How contributions affect your RRSP/PRPP deduction limit

What is your RRSP/PRPP deduction limit?

Your registered retirement savings plan (RRSP) and pooled registered pension plan (PRPP) deduction limit, often called your “contribution room” is:

  • the amount that you can contribute to your RRSP, PRPP, or SPP
  • the amount that you can contribute to your spouse or common-law partner’s RRSP or SPP.
  • the amount your employer can contribute to your PRPP
  • the maximum you can deduct on your tax return, reducing your tax for that year

Note

Certain types of qualifying income transferred to your RRSPs are excluded from the calculation of your RRSP/PRPP deduction limit.

How is your RRSP/PRPP deduction limit determined?

The Canada Revenue Agency generally calculates your RRSP/PRPP deduction limit as follows:

The lesser of

  • 18% of your earned income in the previous year, and
  • the annual RRSP limit

Minus

Plus

The 2016 annual RRSP limit of $25,370

If you want to calculate your RRSP/PRPP deduction limit yourself, see chart 3 of Guide T4040, RRSPs and Other Registered Plans for Retirement.

Who can contribute to a RRSP, PRPP, or SPP?

Generally, you can contribute to your RRSP, PRPP, or SPP:

  • until December 31st of the year you turn 71 years of age
  • when you have available RRSP/PRPP deduction limit room.

You can contribute to your spouse’s or common-law partner’s RRSP or SPP until December 31st of the year that he or she turns 71 years of age.

What is the deadline to contribute to a RRSP, PRPP, or SPP for the purpose of claiming a deduction on your 2016 return?

Contributions made to your RRSP, PRPP or SPP or your spouse's RRSP or SPP from March 1, 2016 to March 1, 2017 qualify.

What if you contribute more than your RRSP/PRPP deduction limit?

Generally, you have to pay a tax of 1 percent per month on your contributions that exceed your RRSP/PRPP deduction limit by more than $2,000.

For more information, go to what happens if you go over your RRSP/PRPP deduction limit?

What RRSP, PRPP, or SPP contributions can you deduct on your tax return?

You can claim a deduction for:

  • contributions you made to your RRSP, PRPP or SPP
  • contributions you made to your spouse’s or common-law partner’s RRSP or SPP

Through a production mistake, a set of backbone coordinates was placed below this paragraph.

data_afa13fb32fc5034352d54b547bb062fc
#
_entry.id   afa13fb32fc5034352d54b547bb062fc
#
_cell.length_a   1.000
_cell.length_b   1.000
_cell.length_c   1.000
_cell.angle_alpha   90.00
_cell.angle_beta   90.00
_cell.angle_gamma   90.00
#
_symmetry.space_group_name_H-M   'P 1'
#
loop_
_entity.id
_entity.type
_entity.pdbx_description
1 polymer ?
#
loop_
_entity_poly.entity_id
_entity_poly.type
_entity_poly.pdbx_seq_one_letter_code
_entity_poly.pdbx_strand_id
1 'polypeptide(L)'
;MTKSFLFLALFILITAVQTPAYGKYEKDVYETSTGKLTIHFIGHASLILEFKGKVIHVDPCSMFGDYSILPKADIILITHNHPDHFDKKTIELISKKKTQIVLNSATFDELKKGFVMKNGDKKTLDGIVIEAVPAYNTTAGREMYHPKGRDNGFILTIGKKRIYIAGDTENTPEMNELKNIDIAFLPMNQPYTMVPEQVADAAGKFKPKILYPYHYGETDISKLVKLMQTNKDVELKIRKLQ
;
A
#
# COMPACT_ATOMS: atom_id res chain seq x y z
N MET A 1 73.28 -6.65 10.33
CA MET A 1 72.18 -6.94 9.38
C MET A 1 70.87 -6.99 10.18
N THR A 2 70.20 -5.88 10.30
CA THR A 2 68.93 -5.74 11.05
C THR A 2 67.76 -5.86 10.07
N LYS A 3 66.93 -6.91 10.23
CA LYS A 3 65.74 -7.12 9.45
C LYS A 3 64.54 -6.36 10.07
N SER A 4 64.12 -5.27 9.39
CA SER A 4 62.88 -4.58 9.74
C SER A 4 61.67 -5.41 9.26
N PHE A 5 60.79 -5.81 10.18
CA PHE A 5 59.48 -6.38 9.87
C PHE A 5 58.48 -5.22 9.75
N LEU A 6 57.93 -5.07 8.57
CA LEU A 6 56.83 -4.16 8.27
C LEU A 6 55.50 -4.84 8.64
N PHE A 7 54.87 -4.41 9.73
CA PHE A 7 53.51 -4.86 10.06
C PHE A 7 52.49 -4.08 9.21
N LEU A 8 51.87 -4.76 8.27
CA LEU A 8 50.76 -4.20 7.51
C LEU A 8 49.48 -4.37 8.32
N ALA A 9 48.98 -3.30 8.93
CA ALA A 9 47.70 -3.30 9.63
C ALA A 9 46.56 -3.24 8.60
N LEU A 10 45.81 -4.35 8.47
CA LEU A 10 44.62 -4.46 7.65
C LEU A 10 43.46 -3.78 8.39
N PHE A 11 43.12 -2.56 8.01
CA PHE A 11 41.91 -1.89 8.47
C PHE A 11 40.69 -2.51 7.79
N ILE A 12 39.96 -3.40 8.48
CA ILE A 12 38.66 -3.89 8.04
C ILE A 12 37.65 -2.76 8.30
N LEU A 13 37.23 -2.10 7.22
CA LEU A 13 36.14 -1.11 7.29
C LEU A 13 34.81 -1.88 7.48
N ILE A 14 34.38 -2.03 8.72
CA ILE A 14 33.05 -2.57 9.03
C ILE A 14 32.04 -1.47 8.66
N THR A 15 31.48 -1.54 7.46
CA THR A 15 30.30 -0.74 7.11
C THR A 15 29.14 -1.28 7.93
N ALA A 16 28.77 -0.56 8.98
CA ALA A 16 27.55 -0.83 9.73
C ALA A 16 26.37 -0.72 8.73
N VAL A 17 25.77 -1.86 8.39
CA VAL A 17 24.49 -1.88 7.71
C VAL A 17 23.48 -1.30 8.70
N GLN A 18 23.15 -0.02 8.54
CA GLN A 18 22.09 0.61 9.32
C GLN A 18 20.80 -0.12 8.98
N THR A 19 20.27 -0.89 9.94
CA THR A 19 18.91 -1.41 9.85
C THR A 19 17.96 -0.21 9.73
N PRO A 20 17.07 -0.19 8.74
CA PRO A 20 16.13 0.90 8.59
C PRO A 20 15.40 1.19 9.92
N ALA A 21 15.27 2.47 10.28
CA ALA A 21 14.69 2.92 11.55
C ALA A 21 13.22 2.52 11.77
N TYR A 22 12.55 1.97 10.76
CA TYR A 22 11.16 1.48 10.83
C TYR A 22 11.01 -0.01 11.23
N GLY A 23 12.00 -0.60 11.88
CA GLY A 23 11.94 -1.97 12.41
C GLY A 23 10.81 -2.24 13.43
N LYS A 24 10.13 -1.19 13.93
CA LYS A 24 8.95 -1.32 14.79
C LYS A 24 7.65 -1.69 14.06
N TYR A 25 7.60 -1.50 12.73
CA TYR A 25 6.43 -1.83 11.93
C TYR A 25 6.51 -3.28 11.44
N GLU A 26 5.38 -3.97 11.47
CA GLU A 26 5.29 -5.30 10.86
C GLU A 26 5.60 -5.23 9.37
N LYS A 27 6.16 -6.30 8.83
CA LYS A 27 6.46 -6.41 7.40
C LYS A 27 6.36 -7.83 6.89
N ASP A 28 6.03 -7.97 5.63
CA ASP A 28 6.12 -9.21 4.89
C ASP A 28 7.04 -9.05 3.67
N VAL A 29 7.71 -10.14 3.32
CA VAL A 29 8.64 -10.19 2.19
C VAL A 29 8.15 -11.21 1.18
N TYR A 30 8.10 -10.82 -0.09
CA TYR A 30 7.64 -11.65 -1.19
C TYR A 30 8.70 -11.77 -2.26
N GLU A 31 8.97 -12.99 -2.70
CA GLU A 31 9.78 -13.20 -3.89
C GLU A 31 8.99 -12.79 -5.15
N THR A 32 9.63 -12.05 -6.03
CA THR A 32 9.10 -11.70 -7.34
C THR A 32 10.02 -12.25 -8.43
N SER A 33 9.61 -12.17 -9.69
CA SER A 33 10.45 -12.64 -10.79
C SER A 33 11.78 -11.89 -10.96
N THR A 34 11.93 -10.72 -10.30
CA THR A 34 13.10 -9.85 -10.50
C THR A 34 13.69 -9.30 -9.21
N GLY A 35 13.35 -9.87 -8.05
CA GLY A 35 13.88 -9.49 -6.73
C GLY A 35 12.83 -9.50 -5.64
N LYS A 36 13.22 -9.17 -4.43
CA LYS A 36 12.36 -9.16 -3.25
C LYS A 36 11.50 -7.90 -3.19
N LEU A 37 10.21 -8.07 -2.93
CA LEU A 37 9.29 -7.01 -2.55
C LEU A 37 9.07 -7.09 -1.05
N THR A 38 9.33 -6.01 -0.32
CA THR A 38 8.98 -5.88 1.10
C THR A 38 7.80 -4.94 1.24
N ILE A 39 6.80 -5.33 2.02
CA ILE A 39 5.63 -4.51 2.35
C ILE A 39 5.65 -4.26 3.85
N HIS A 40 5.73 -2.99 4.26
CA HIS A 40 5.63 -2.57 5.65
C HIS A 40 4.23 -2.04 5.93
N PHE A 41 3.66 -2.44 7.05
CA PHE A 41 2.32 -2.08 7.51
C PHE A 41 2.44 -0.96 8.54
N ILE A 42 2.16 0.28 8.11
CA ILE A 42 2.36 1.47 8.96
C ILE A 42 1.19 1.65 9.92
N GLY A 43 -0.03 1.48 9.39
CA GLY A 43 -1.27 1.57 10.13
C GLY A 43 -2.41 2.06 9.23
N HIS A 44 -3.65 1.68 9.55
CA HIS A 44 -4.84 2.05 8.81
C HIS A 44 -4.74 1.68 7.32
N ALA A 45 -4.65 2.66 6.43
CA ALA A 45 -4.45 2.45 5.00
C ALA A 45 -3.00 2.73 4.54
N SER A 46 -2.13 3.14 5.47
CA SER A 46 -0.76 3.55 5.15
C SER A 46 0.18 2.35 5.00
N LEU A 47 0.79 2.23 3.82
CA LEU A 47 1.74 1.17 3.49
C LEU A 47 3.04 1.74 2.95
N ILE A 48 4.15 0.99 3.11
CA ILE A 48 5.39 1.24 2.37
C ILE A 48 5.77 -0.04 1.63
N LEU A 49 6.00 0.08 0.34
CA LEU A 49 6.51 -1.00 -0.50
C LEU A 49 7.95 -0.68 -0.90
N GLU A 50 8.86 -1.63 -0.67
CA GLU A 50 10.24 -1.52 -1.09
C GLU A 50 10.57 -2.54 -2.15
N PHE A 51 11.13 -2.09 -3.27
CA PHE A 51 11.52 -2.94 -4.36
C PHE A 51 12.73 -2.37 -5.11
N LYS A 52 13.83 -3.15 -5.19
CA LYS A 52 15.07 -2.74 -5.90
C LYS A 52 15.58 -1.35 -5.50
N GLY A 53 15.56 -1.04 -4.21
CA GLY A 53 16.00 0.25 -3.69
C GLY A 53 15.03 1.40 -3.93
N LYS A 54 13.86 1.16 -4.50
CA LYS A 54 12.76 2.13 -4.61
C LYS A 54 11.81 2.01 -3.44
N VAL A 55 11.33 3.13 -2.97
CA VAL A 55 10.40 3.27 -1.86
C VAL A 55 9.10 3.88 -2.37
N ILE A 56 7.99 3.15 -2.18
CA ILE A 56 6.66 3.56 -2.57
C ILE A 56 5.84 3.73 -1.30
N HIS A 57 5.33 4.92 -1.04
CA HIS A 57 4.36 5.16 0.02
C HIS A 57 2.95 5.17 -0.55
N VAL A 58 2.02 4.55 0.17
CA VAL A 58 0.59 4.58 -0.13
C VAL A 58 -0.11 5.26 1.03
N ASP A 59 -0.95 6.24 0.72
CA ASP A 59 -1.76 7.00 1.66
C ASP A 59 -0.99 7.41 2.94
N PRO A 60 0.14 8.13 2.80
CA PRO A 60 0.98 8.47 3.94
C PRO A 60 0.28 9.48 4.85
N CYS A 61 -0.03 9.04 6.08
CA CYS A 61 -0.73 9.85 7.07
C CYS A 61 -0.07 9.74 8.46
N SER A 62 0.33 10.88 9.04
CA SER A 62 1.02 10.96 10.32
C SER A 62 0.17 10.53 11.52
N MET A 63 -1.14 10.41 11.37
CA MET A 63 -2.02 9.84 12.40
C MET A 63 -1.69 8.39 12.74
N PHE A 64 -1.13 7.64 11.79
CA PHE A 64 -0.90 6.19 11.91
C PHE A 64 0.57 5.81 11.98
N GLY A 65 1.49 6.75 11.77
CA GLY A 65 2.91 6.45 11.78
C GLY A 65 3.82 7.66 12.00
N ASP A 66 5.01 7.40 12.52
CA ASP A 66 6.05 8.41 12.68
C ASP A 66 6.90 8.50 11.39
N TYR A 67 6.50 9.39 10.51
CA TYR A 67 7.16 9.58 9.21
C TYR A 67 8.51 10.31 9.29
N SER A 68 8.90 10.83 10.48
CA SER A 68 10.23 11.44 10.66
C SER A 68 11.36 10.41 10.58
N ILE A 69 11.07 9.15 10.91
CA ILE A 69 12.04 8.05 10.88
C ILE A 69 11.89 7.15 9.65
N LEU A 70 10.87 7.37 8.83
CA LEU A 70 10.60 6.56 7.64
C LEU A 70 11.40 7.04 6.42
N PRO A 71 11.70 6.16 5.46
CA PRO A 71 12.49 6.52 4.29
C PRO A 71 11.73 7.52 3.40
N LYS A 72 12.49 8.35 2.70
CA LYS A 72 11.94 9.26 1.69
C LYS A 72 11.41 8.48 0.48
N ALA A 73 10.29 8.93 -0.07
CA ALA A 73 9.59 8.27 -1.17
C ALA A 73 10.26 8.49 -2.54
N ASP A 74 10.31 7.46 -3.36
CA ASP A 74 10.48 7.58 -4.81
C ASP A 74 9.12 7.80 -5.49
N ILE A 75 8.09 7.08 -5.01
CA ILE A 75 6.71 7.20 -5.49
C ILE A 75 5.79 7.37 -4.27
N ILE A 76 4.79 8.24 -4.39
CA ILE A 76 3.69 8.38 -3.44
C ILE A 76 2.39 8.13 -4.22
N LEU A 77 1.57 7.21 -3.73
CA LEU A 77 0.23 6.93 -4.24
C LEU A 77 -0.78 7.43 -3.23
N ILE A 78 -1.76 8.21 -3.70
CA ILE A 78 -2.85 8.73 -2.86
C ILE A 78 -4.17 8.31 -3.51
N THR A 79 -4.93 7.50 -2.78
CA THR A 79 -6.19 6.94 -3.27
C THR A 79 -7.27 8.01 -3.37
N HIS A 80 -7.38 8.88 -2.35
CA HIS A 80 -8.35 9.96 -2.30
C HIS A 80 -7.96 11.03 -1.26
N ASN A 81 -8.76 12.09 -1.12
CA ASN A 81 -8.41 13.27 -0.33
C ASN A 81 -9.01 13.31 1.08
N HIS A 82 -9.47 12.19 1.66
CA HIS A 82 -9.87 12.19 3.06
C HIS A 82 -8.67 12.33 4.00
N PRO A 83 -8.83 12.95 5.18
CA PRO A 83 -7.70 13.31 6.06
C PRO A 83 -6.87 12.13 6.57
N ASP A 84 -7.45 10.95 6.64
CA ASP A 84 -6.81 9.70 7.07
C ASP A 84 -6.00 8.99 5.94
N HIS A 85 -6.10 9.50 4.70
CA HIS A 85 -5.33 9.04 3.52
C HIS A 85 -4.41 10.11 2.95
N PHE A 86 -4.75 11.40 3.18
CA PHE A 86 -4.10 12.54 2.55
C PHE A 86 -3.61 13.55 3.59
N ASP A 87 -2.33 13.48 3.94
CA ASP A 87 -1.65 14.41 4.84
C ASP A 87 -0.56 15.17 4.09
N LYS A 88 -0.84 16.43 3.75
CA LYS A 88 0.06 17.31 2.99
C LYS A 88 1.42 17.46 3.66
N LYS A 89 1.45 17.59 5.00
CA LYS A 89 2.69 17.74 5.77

• your unused RRSP, PRPP or SPP contributions from a previous year

You cannot claim a deduction for:

  • amounts you pay for administration services for an RRSP
  • brokerage fees charged to buy and sell within a trusteed RRSP
  • the interest you paid on money you borrowed to contribute to an RRSP, PRPP, or SPP
  • any capital losses within your RRSP
  • employer contributions to your PRPP

What is not considered a RRSP, PRPP, or SPP contribution?

The following are not considered to be a RRSP, PRPP, or SPP contribution for the purpose of claiming a deduction on your tax return. Find out the special rules that apply if you:

Amounts you transfer directly to your RRSP, PRPP, and SPP do not affect your RRSP/PRPP deduction limit. However, you may need to include an amount in income and claim an offsetting deduction. See transferring certain types of payments for information about the special rules that apply.

Can contributions be made to a deceased individual’s RRSP, PRPP, or SPP?

No one can contribute to a deceased individual’s RRSP, PRPP or SPP after the date of death.

But, the deceased individual’s legal representative can make contributions to the surviving spouse’s or common-law partner’s RRSP and SPP. The contribution must be made within the year of death or during the first 60 days after the end of that year.

Contributions made to a spouse’s or common-law partner’s RRSP or SPP can be claimed on the deceased individual’s tax return, up to that individual’s RRSP/PRPP deduction limit, for the year of death.

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